He appeared without a word sporting a crisp blue work shirt, unbuttoned over a black tee. On his head a ribbed knit cap was smartly tilted to one side. We started the arrangement again, Tom and Barbara doubling on melody, me on tenor and Michael on bass. Before long Michael produced a slip of paper and a pen. At first I thought he was making notes regarding our arrangement. He was writing, all the while singing his part. We retuned and started the next song. Around the second verse he began making notes again. Next song, same thing. After some time we took a break and Michael drifted off, back into the other room. I was wondering when he might lay his notes on us, and share all the things he thought needed further attention. I thought we were sounding pretty good.

I looked across the table and glimpsed his slip of paper. And his notes weren’t about our arrangements at all. While rehearsing our arrangements, Michael was writing lyrics to another new song.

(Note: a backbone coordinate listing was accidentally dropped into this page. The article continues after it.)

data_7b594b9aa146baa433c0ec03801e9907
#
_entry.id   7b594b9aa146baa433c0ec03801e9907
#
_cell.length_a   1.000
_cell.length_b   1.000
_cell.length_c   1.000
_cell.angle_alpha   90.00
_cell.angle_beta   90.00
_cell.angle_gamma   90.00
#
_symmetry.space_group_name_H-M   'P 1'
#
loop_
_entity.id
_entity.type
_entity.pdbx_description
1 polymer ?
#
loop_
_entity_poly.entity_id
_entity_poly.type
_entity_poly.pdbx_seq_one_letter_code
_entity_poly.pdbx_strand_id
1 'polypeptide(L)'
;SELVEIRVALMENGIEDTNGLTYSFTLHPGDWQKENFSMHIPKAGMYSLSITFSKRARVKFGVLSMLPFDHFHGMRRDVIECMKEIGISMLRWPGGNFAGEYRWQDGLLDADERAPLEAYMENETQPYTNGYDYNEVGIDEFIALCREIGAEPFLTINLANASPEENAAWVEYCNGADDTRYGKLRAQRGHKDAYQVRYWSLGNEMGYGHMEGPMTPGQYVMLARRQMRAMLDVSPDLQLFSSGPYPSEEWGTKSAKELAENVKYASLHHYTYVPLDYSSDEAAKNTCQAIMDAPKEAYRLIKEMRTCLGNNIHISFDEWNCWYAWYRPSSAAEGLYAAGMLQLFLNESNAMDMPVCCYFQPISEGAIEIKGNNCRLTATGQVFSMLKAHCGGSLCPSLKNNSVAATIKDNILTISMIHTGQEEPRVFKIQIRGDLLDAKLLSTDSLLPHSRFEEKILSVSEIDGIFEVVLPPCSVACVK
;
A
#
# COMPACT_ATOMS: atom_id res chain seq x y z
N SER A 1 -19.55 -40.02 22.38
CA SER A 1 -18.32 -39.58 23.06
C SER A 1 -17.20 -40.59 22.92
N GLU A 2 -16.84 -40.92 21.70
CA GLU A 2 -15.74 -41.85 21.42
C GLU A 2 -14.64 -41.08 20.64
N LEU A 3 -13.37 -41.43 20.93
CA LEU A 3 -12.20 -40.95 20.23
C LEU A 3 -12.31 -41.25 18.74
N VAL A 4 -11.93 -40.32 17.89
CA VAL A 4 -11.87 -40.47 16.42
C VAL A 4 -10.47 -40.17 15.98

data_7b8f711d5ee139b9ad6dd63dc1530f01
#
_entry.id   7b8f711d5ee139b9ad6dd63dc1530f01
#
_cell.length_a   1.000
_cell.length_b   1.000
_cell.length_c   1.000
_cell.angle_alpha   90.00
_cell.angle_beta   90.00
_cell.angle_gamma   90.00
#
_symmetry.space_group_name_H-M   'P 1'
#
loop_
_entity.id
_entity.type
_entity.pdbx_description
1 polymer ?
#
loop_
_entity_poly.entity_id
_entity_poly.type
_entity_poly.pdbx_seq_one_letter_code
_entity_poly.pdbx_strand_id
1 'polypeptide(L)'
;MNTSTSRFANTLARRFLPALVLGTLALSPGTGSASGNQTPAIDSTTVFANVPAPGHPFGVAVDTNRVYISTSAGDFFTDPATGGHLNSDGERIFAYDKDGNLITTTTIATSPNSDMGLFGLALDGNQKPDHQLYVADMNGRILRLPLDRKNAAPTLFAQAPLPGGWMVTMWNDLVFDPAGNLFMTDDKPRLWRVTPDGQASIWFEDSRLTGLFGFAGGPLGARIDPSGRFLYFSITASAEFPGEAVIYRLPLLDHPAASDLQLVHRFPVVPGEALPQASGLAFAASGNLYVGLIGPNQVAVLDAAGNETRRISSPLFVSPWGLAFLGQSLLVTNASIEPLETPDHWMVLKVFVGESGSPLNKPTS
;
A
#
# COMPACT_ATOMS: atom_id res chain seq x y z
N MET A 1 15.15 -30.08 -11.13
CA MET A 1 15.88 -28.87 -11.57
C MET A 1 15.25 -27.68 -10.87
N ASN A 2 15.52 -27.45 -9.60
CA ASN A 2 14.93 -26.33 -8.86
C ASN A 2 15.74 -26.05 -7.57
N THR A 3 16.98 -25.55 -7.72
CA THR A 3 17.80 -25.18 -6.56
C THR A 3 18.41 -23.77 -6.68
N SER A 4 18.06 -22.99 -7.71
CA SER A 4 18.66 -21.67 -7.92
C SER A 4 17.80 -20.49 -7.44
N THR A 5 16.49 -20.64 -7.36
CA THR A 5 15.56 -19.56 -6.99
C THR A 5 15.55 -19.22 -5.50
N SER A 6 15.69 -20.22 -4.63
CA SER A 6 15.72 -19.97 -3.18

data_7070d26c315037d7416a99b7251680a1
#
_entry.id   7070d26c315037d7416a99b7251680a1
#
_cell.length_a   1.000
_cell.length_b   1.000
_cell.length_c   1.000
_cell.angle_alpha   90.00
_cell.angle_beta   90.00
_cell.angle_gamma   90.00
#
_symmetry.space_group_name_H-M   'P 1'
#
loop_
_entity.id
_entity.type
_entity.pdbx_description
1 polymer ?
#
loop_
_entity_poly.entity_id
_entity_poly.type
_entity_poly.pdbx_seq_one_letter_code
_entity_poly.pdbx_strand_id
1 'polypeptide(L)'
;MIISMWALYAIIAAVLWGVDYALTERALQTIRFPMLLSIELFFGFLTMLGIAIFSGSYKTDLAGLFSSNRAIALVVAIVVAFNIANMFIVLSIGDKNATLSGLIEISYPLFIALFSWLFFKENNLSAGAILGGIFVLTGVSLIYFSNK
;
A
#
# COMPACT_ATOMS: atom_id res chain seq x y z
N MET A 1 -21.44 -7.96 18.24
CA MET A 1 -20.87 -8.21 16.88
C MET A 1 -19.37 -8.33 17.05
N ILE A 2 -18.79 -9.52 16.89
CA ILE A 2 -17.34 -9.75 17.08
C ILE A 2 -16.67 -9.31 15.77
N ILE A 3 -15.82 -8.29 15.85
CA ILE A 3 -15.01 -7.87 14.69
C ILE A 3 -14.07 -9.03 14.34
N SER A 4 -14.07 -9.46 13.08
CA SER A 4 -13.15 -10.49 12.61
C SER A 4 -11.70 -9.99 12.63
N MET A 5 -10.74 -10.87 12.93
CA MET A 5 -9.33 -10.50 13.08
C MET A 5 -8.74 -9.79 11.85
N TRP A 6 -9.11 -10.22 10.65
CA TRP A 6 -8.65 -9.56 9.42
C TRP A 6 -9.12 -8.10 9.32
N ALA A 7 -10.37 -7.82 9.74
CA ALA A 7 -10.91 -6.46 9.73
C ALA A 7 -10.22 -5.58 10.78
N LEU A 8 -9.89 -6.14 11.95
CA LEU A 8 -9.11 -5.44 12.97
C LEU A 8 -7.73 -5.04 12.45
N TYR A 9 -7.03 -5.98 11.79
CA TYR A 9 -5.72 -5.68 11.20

On the doorstep for a rare evening rehearsal, I heard piano chords floating from Michael and Barbara’s front room window. Barbara answered the door and whispered, “Come on in.” She was wearing a long comfortable robe and her hair was swept up in a bun. Candle light from the front room flickered across her face. I made my way through the tiny foyer. For some reason it seemed that not making too much noise was the thing to do this particular evening. There was Michael seated at the piano, sounding soft, random chords that in the candlelight were simply stunning.

“Tom’s going to be a little late,” Barbara whispered. 

I was about to say hello to Michael, but stopped short. Tears were streaming down his face. I leaned my instruments in the corner, next to the giant potted tropical tree that spanned the entire south wall of their living room. I took a seat with my back to the piano on the short sofa upholstered in imitation leopard skin. Barbara headed toward the kitchen and squeezed both of Michael’s shoulders as she passed. I sat there wondering what in the world was going on. The part of me that was Miichael’s friend wanted to ask him if he was all right, but his response was already there. Beautiful, colorful chords all bathed in candlelight, played in half tones. 

Barbara returned to the front room and asked, “Would you like to smoke?” “No, I’m good,” I said. Barbara and I sat for a long time waiting for Tom, not saying anything. We just listened again to the lovely and mysterious art of Michael Smith.